Intended for healthcare professionals


Contralateral mastectomy for women with hereditary breast cancer

BMJ 2014; 348 doi: (Published 11 February 2014) Cite this as: BMJ 2014;348:g1379
  1. Karin B Michels, associate professor
  1. 1Obstetrics and Gynecology Epidemiology Center, Department of Obstetrics, Gynecology and Reproductive Biology, Brigham and Women’s Hospital, Harvard Medical School, Boston, MA, USA
  1. kmichels{at}

Still a very personal decision

Angelina Jolie’s disclosure in May 2013 of her prophylactic bilateral mastectomy triggered a wide range of reactions among women, caregivers, and scientists. In an editorial in the New York Times the actress announced that she was a carrier of a BRCA1 genetic mutation, significantly increasing her risk of breast and ovarian cancer. Jolie’s decision was intended to lower her risk of developing and dying from breast cancer.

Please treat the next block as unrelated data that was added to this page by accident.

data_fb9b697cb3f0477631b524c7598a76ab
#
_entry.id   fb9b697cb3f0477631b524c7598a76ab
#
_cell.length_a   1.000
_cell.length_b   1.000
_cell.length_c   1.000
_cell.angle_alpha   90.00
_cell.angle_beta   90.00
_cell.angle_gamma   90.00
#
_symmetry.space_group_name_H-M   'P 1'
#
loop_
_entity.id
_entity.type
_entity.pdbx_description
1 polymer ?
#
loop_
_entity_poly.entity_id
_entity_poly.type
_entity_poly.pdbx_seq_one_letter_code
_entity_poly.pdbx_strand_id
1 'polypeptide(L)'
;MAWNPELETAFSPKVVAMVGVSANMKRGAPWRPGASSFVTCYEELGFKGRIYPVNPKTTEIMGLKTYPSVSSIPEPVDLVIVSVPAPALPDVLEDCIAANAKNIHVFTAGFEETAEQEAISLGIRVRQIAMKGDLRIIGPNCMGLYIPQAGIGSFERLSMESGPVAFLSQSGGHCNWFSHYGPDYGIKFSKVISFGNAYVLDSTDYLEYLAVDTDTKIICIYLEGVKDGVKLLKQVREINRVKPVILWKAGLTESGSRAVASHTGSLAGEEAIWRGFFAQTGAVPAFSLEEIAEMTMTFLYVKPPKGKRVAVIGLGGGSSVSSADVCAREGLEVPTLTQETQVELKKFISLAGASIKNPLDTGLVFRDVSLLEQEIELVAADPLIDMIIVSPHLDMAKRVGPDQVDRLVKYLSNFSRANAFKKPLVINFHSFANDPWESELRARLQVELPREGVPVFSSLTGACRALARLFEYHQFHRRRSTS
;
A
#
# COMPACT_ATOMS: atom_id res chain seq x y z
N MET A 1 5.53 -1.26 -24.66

Carriers of a mutation in the BRCA1/2 gene who develop breast cancer face a decision similar to that of Jolie’s: should they part with their unaffected breast to prevent a second tumour? The question such women ask is: will this reduce my risk of dying from breast cancer? In a linked paper (doi:10.1136/bmj.g226), Metcalfe and colleagues present new data for consideration by affected women and their doctors. Results from this observational study suggest that preventive mastectomy of the contralateral breast may reduce the risk of dying from breast cancer by 48% within 20 years after the first diagnosis.

As the most common malignancy among women worldwide, breast cancer is a serious threat to women’s health. The prospect that …

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